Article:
Due to the recent announcement from the European Center for Disease Prevention and Control about the increased incidence of acute hepatitis among young children of unknown etymology, Liver Patients’ International is constantly monitoring the situation and will share more as it becomes available. We advise our members to share the information to reach as many people as possible. If you have any questions or need any assistance, please do not hesitate to contact us.
An increase in severe acute hepatitis cases of unknown aetiology among previously healthy children was first reported by the United Kingdom, followed by the United States and other countries with nearly 180 cases so far. The clinical picture is of severe acute hepatitis requiring hospitalisation with jaundice and markedly elevated liver transaminases, vomiting, diarrhoea, and nausea. Testing had excluded viral hepatitis types A, B, C, D and E and other known causes of acute hepatitis. So far, most patients for whom information is available have recovered, but a number have progressed to acute liver failure and required liver transplantation.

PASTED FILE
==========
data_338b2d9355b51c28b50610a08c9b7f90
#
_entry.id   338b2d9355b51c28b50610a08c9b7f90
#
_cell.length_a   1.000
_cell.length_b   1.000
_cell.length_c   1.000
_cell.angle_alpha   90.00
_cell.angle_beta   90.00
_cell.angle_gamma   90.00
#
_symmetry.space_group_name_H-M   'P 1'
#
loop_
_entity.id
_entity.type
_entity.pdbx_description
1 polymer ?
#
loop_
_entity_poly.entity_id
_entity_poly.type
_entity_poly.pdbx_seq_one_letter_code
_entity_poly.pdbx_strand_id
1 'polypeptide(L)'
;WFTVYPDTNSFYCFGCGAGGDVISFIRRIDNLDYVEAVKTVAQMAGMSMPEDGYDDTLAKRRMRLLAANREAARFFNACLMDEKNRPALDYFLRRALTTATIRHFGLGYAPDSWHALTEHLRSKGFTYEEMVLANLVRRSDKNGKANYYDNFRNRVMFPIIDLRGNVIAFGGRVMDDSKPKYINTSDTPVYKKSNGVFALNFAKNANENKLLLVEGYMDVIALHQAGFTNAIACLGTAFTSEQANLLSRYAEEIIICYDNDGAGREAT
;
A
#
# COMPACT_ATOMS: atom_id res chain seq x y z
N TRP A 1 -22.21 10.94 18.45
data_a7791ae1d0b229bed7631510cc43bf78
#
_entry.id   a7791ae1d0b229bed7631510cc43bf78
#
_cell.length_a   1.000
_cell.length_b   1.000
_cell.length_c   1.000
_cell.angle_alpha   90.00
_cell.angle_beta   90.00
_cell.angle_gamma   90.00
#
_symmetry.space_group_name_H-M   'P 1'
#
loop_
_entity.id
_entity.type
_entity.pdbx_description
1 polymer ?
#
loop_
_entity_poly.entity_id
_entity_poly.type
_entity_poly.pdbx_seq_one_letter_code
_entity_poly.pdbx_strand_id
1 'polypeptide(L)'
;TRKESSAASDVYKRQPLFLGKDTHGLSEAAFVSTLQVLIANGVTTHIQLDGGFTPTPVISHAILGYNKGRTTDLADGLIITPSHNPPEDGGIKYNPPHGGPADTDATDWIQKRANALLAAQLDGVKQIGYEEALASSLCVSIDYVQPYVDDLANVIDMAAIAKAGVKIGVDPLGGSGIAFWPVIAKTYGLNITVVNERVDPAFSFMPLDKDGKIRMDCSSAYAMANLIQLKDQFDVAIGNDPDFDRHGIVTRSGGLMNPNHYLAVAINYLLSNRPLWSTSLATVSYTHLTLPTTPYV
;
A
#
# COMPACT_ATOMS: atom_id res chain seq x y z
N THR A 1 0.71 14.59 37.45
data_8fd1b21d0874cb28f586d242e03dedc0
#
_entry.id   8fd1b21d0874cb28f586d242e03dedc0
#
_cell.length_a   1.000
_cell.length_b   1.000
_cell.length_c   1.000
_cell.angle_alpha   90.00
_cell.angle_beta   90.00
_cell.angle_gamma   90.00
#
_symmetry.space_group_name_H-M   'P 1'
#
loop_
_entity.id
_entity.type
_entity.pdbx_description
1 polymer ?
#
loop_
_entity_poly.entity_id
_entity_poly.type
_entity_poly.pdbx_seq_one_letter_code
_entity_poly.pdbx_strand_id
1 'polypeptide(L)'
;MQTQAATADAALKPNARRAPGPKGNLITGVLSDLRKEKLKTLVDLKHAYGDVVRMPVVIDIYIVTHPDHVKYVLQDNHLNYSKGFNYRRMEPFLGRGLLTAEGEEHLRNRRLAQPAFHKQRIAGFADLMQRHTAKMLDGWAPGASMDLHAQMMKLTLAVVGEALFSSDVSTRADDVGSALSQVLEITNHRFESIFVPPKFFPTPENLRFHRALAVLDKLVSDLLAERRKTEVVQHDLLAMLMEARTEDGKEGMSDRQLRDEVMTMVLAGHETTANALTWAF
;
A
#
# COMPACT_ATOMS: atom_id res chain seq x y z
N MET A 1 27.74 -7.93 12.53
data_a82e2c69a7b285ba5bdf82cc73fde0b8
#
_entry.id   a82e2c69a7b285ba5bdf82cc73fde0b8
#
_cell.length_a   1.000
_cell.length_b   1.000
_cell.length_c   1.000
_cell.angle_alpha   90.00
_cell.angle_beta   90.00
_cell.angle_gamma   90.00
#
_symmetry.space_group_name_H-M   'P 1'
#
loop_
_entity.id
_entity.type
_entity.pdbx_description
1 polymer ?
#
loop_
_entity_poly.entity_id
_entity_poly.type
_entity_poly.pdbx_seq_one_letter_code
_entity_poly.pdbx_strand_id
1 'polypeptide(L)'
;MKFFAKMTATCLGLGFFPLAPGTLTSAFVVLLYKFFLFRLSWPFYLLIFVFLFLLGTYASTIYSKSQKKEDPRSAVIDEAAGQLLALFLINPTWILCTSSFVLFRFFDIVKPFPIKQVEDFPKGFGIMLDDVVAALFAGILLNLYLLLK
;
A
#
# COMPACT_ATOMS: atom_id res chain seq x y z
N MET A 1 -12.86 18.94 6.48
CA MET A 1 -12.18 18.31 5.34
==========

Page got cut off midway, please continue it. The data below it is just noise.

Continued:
Detailed epidemiological and laboratory investigations of the cases are still ongoing to help determine the underlying aetiology. Cases have been tested for a range of different infectious causes, and the most common pathogens found were adenovirus and SARS-CoV-2. In England and Scotland, 75.5% and 50% of cases respectively tested positive for adenovirus. As the aetiology still remains unknown, effective control measures cannot be defined at this stage. Faecal-oral exposure to viruses such as adenoviruses is more likely for young children. ECDC therefore recommends reinforcing general good hygienic practices (including careful hand hygiene, cleaning and disinfection of surfaces) in settings attended by young children.